Long vista with blue skies showing rock climbers and the windng road into the mountains, Tucson for Hiking and History

Rock climbers in the mountains above Tucson, Arizona

If you’re interested in history, architecture, or Spanish missions in North America, a visit to Tucson should include a road trip to the Spanish Mission Church San Xavier del Bac, the “White Dove of the Desert.”

The bright white stucco of teh San Xavier Mission in Tucson, Arizona glitters against the dark blue sky. Tucson for Hiking and History.

The San Xavier Mission In Tucson Arizona is a National Historic Landmark

The Mission is a National Historic Landmark.  It still offers regular church services and is the oldest intact European structure in Arizona.  The San Xavier mission was founded in 1692 and the construction of the current church began in 1783 and was completed in 1797.  The interior of the church is replete with paintings and statuary, and is undergoing restoration.

The Mission Xavier interior is ornately carved with depictions of saints. Tucson for Hiking and History.

Beautifully carved interior of Mission Xavier in Tucson, Arizona.

Things to do and see in Tucson:

The University of Arizona campus is lovely and is a great place to spend a few hours wandering about.

The Saguaro National forest has to be seen to be believed. It is acres and acres and acres dominated by huge cactus… one of the most unusual natural landscapes I’ve ever seen.

Mountain Biking

Bird Watching

Mission San Xavier del Bac

Where to Eat:

Baggin’s Gourmet Sandwiches   What a great little place to eat!  Just a short walk from the hotel, fresh sandwiches and snacks, friendly staff, indoor and outdoor seating.

Guadalajara Fiesta Grill  I love Mexican food, and I especially love really good Mexican food!  This hits my top ten for best Mexican food, and bonus, salsa is made fresh to your taste at tableside!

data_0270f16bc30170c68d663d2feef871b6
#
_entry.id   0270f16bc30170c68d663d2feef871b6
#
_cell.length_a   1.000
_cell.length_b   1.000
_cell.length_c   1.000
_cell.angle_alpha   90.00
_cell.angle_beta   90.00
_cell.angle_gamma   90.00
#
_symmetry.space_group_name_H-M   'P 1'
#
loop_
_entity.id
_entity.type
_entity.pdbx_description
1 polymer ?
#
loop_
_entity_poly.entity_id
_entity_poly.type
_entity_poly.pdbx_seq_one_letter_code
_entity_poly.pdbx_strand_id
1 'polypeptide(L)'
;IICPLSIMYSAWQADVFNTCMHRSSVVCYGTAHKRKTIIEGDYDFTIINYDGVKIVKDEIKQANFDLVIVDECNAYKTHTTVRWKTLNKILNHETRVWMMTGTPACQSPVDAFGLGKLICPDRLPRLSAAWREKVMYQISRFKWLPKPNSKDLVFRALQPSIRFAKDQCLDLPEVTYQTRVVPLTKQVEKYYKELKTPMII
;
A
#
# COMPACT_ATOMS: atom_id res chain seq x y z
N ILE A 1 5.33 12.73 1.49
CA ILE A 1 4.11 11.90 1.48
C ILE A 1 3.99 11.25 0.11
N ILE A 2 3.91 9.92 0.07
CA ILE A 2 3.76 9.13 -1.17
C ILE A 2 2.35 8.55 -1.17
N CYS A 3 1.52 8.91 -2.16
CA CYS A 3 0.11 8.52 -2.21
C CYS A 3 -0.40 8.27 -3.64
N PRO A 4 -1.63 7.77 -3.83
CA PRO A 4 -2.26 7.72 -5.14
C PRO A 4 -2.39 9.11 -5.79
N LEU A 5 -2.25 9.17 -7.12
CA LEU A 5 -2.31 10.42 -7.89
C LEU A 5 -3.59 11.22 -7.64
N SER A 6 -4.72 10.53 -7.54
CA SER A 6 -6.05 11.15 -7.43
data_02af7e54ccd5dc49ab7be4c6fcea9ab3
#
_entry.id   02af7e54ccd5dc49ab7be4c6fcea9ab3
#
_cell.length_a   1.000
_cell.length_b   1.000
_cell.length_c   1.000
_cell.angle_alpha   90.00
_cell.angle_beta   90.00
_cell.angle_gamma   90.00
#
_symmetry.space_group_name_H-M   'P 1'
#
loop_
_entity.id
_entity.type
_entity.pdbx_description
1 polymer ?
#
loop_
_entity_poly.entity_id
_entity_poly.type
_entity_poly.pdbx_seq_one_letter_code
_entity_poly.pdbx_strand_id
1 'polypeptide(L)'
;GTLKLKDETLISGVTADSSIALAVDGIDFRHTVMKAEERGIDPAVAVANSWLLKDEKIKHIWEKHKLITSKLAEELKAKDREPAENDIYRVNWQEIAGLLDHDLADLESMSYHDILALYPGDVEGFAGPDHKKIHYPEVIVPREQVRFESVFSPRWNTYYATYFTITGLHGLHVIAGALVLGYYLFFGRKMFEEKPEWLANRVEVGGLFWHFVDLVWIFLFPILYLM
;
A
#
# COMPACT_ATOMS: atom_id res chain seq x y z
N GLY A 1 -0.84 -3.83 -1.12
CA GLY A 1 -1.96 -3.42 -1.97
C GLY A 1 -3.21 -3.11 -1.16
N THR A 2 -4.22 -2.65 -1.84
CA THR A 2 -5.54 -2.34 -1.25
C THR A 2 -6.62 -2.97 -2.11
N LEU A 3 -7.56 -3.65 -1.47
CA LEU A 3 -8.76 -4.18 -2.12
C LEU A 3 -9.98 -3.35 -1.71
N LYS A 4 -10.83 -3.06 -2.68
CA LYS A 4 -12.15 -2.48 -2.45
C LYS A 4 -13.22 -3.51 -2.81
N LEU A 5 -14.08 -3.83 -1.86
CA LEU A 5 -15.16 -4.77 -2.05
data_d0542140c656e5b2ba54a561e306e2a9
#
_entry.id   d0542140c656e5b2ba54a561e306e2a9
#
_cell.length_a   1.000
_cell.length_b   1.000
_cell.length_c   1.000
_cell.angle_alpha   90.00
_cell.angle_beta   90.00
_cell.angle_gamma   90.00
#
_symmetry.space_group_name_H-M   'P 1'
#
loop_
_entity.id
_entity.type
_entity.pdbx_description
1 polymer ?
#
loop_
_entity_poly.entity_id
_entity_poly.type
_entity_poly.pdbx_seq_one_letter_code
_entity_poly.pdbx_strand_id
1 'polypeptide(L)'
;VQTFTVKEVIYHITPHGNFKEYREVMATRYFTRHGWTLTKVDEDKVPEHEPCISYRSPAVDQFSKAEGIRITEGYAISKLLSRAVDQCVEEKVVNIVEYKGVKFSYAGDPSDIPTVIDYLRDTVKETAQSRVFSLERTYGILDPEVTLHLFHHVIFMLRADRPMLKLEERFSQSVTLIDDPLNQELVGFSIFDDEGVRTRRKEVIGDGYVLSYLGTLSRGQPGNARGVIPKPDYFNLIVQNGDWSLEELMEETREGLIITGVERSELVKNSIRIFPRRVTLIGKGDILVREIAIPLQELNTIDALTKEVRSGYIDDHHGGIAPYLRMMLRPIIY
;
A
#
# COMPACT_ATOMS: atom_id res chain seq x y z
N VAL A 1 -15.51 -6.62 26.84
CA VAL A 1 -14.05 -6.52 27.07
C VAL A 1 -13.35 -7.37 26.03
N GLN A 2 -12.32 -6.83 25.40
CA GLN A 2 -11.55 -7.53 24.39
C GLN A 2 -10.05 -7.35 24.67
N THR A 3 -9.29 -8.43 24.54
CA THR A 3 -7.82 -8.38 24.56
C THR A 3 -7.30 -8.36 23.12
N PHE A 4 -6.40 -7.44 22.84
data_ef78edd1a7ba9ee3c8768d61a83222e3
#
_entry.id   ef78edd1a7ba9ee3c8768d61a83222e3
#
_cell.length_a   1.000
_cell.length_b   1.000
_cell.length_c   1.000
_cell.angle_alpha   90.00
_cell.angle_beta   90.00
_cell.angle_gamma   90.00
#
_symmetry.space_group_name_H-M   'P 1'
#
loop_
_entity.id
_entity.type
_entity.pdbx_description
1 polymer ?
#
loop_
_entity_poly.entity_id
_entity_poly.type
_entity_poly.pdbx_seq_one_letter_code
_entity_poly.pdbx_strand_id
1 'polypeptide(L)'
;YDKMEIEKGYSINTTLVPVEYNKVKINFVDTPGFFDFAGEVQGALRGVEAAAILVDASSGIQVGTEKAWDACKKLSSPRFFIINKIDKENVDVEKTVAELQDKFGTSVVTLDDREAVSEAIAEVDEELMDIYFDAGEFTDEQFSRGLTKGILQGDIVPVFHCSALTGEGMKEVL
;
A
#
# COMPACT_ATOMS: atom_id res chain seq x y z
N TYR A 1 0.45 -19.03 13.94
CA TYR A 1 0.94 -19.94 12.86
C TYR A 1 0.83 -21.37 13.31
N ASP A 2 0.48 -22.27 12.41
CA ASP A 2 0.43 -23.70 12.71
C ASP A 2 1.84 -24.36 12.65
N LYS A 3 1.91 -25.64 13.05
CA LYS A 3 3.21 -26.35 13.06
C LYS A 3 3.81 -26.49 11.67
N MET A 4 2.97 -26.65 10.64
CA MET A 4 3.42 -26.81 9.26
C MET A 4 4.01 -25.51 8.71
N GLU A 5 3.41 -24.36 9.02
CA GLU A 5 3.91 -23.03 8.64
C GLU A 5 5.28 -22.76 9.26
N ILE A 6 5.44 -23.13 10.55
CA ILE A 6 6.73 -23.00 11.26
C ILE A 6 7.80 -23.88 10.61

Where to Stay:

Courtyard Marriott in Phoenix: Beautifully remodeled deluxe hotel using a free night from my Marriott Rewards points.  No coffee service in the lobby ☹

Courtyard Tucson Williams Centre (Marriott): It’s not as nice as the Phoenix hotel, but clean and with a beautiful outside courtyard to sit and enjoy the many rushing streams.  No coffee service in the lobby ☹

How to Get There and Get Around:

Allegiant Air —We have found Allegiant to be reasonably priced and reliable. The flight attendants are uniformly nice (and frequently entertaining), and they offer alcoholic beverages at reasonable prices — no cash, so bring a credit card!

Enterprise Rent-A-Car—We have used Enterprise on several occasions. We were able to quickly obtain our car right at the airport, no hassles or surprises.

Music to Visit by:

Rock’n Me, Steve Miller Band

Biggest Disappointments:

I love birds and expected to see many different species as we made our way around Tucson and into the mountains. Tucson has many varieties of birds, they were just not there when I was!

In retrospect, I should have internalized that Tucson is the desert southwest – it was unreasonable to expect lush landscapes and lots of trees.

Tucson is not for me.  It’s a growing and vibrant city, and many people love it.  I, however, am definitely in the “glad I visited, really don’t want to live there,” camp.

Indy naturally has a totally different opinion and plenty to say on the subject! Retire in Tucson?